It is evident from the length of this deliberative process and from the flood of leaks that have emerged from Kabul and Washington that the perfect course of action does not exist. Given that reality, the urgent necessity is to make a decision — whether or not it is right.Broder was asking for a backlash, and he got one. Liberal bloggers in particular took him to task for his ordering of priorities. Matthew Yglesias:
The Washington Monthly's Steve Benen:
I can’t believe he actually thinks that. But, again, this is one of these moments when you wonder what the editors of newspaper opinion sections are for. Surely this would have been a good opportunity for someone to say "David, you don't really mean that do you?"
Frequent Afghanistan commentator Spencer Ackerman:
Indeed, reading today's Broder piece I get the distinct impression that the columnist had lunch with John McCain at some point this week, and then rushed back to his desk to jot down the senator's criticism. That's a shame. Given the reality, Broder was facing an editorial deadline, and he decided the urgent necessity was to write a column -- whether or not it was right.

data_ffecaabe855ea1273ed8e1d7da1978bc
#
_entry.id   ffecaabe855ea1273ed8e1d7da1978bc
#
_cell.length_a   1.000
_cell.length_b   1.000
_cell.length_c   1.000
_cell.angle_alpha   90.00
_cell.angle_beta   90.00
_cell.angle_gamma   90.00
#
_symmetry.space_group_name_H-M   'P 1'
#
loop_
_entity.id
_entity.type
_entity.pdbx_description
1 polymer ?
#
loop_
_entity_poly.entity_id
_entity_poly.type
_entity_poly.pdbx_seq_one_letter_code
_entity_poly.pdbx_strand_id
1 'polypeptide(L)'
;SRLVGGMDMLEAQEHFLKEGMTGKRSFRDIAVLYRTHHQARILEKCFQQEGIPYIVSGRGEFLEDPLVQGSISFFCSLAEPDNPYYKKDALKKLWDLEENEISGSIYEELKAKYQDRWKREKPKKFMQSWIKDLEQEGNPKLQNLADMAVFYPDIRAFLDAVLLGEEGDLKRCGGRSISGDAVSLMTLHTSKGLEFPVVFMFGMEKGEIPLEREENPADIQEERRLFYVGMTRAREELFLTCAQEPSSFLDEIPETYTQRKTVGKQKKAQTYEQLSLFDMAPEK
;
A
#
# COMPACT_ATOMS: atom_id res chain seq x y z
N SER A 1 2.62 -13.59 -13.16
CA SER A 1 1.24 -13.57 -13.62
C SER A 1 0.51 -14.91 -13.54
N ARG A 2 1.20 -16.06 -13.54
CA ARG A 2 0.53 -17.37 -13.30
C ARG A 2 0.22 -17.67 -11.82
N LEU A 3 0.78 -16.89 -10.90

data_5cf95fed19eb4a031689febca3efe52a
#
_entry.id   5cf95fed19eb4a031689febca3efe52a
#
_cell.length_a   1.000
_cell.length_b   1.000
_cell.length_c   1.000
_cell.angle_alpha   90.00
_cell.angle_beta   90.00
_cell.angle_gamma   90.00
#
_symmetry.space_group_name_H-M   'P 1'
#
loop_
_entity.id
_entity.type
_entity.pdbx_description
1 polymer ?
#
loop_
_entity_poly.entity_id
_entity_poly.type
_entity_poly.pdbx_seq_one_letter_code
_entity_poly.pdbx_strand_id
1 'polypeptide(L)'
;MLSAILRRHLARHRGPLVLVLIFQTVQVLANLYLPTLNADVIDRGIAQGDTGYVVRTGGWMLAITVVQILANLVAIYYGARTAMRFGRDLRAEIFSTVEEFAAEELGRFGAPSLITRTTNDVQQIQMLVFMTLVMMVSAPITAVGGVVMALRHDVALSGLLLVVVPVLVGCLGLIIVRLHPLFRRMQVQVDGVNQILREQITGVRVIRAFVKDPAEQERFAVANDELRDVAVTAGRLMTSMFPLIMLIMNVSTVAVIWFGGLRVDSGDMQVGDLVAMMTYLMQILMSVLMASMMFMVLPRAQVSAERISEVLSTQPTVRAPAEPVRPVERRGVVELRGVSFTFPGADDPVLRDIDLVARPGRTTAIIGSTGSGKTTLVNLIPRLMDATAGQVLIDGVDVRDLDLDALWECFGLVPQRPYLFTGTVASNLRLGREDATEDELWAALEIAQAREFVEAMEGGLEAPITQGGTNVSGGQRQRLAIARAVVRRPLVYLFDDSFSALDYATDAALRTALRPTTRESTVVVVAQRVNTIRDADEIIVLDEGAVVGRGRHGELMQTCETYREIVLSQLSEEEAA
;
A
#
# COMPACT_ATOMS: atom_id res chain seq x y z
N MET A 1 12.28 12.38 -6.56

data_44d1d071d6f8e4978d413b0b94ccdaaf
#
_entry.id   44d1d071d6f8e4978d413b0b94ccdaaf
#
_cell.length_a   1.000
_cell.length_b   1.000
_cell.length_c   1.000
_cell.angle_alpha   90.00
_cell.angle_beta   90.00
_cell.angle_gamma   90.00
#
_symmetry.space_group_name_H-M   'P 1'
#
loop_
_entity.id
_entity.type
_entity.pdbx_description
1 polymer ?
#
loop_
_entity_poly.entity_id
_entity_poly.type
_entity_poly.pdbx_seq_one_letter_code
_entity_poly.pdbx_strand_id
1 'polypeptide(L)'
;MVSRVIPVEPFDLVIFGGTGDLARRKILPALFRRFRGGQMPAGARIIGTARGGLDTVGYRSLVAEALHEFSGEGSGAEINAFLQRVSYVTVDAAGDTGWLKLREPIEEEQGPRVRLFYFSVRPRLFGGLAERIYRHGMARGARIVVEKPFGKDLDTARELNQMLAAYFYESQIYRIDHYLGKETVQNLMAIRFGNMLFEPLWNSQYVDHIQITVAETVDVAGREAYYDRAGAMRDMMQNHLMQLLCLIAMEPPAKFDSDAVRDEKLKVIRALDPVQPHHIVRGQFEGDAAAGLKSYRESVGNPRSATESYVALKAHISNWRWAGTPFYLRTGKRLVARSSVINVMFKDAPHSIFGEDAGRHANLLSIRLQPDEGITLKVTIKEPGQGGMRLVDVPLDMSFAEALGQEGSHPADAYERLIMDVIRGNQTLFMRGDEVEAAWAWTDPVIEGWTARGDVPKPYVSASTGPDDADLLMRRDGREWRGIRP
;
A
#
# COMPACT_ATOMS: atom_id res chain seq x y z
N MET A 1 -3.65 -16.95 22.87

The column makes perfectly clear that Broder has little perspective on what the right course for U.S. strategy in Afghanistan actually is. It’s evidently not a question that concerns him so greatly. What does principally concern him is that a process resolve itself. It’s hard for thinking people to accept that a choice necessarily entailing the deaths of many people ought to be divorced from its content for the sake of an outwardly-appearing orderly process.Liberal humor blog Wonkette's Jim Newell summarizes "The Washington Post's 'Dean of Sociopath's'":
PSST… $50 if you choose the wrong one, so I can have things to criticize? Trick question, I will criticize any of them. Can I still have $50? Where did I put those slacks…